Epson Atmix, Seiko metal production. - Seiko & Citizen Watch Forum Japanese Watch Reviews, Discussion & Trading
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Old 01-14-2020, 09:31 AM   #1 (permalink)
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Default Epson Atmix, Seiko metal production.

Epson Atmix (Seiko Epson) makes metal powders, Titanium, Copper, Stainless etc and uses them to produce a multitude of parts, including watch cases, golf clubs and medical implants.



Ever wondered how they make so many different cases, in stainless steel and high strength Titanium (which is not easy to work) with minimal machining and waste??
Have a look here. http://www.atmix.co.jp/en/e_mim_process.html
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Old 01-14-2020, 09:43 AM   #2 (permalink)
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Originally Posted by 7s26b View Post
Epson Atmix (Seiko Epson) makes metal powders, Titanium, Copper, Stainless etc and uses them to produce a multitude of parts, including watch cases, golf clubs and medical implants.



Ever wondered how they make so many different cases, in stainless steel and high strength Titanium (which is not easy to work) with minimal machining and waste??
Have a look here. http://www.atmix.co.jp/en/e_mim_process.html
That explains a lot. The titanium Kinetic Landmasters used this process and it is why the bezels were able to be produced with such fine detail.

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Old 01-14-2020, 04:41 PM   #3 (permalink)
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Similar production process for the Timex Giorgio Galli S1 cases.
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Old Yesterday, 12:23 AM   #4 (permalink)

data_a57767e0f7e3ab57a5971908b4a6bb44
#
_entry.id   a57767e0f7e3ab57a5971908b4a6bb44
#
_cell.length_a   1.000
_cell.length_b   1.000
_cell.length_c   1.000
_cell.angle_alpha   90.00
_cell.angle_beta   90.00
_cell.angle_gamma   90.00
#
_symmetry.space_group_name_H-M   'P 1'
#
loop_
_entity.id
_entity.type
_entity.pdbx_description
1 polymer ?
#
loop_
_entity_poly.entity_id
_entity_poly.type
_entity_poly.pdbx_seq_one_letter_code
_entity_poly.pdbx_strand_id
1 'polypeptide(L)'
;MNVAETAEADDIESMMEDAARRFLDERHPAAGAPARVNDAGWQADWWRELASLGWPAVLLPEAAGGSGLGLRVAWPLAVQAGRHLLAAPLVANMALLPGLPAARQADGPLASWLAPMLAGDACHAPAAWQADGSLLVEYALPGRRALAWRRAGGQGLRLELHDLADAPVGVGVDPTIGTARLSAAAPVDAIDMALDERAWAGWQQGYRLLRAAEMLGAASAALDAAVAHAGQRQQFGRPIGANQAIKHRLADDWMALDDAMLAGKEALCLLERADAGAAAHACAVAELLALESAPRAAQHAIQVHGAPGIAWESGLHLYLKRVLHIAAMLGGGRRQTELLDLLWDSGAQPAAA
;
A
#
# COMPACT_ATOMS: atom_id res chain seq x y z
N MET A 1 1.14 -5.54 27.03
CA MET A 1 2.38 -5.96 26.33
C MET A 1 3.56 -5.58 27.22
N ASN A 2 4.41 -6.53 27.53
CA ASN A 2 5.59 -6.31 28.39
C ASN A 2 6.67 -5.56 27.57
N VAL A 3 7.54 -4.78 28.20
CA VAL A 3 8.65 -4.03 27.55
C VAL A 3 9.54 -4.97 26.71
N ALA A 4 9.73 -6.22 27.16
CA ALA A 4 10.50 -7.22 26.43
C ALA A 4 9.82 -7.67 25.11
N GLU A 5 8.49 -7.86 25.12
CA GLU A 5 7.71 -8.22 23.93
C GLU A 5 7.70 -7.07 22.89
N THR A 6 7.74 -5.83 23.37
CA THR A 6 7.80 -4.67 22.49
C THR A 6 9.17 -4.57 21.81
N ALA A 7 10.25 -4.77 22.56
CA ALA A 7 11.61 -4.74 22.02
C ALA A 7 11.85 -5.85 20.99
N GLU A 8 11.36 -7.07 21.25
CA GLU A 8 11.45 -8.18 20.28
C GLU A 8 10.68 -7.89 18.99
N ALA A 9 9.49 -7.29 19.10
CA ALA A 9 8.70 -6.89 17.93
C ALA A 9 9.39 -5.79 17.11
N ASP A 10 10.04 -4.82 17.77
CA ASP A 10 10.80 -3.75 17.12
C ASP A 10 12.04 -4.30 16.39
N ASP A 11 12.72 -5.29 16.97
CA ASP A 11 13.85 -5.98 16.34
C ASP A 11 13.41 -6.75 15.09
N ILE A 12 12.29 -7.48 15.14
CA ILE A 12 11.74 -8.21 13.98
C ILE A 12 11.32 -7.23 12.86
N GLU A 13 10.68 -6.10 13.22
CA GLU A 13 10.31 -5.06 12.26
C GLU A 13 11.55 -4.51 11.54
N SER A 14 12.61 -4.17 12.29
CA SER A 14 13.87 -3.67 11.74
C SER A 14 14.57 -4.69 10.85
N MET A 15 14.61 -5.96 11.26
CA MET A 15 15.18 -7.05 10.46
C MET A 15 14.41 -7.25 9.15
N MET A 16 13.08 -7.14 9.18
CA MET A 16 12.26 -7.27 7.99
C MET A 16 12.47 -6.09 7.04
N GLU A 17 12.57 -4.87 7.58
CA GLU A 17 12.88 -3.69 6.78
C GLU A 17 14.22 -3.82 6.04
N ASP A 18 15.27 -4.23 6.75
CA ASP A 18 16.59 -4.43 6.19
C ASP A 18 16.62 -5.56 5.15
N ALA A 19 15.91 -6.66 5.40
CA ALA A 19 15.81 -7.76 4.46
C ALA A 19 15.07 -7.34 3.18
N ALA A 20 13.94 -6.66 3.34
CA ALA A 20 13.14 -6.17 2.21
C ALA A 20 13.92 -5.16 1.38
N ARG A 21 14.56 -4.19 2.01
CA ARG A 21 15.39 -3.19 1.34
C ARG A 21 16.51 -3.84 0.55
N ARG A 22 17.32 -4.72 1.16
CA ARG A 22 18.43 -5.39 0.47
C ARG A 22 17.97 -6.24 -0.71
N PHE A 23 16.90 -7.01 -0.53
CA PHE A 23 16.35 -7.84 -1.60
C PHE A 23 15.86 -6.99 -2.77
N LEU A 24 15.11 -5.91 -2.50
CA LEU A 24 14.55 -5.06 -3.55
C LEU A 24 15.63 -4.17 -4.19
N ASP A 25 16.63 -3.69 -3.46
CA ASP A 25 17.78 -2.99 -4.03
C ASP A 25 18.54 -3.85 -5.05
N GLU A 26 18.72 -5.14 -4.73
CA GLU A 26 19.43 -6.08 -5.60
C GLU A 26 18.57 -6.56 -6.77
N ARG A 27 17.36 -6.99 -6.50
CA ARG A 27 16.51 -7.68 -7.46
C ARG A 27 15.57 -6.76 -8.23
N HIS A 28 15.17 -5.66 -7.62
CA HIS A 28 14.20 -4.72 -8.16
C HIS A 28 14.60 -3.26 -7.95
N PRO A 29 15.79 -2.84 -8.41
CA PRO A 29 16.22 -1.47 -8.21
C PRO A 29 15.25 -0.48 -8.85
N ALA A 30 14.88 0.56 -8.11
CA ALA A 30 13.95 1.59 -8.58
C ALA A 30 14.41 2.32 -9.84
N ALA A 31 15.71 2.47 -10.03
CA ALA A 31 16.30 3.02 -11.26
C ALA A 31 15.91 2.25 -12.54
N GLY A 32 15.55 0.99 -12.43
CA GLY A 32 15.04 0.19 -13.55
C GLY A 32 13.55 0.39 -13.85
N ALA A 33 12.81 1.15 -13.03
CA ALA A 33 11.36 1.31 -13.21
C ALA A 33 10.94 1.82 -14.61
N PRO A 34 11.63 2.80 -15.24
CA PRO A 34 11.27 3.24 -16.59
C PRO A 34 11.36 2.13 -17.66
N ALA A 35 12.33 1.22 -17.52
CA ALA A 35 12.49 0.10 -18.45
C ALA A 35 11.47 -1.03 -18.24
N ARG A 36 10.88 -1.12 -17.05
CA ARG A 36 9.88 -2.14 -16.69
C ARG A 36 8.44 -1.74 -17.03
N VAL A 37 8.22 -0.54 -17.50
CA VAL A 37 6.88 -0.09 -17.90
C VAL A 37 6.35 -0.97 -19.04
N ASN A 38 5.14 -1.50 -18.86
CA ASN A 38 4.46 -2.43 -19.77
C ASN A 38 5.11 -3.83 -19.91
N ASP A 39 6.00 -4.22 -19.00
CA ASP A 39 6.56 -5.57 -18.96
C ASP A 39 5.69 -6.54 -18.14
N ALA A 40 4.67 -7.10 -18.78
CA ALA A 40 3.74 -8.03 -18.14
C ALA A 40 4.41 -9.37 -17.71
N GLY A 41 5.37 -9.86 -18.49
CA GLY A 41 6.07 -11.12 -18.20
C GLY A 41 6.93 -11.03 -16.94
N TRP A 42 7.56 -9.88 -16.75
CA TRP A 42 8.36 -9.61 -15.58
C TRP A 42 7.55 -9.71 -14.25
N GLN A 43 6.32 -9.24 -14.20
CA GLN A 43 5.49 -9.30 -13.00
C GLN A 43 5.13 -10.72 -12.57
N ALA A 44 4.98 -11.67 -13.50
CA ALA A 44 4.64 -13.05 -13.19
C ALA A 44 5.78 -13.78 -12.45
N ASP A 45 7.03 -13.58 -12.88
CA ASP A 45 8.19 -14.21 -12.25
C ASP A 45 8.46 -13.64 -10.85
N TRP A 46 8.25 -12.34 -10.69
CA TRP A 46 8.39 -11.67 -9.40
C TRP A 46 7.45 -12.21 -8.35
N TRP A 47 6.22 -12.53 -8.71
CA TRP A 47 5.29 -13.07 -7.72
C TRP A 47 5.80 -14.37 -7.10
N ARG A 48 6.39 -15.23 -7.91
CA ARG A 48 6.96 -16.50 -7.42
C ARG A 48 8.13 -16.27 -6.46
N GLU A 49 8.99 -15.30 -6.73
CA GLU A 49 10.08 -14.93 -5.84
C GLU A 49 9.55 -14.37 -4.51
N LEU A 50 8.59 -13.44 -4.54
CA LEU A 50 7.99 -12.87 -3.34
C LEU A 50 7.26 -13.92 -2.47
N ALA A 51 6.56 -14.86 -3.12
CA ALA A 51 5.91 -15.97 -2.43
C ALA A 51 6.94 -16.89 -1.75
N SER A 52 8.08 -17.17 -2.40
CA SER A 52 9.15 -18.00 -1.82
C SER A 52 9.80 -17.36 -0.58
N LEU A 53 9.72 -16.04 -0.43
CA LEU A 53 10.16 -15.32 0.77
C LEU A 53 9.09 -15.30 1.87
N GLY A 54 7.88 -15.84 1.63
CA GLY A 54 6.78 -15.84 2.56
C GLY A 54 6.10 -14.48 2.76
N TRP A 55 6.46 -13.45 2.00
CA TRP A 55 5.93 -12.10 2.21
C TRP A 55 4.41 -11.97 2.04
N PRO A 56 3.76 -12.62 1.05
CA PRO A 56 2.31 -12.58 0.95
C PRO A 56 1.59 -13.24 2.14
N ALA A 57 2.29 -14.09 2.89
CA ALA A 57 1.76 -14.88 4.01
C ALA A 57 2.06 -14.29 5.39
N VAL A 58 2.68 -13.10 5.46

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Injection molded metal. I had no idea
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Old Yesterday, 12:31 AM   #5 (permalink)
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Here's a longer explanation of the process: https://youtu.be/MmLYj3GZsx8

It's crazy that it shrinks 15-20% when it's sintered. Seems to me like the shape would lose some of its definition from that, but what do I know?
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Old Yesterday, 03:13 AM   #6 (permalink)
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Originally Posted by ACace1 View Post
That explains a lot. The titanium Kinetic Landmasters used this process and it is why the bezels were able to be produced with such fine detail.
The Ti Landmasters were the first watches that used this process for both the case and the bezel. There was a display of the MIM process and the materials involved at the Epson Monozukuri Museum.



This is used for the production of many different items for the company including robotic components and also watch parts.



The material used in the MIM process can be found inside the Seiko Museum hourglass. This was chosen as the grains are very round and uniform so work well for a hourglass.


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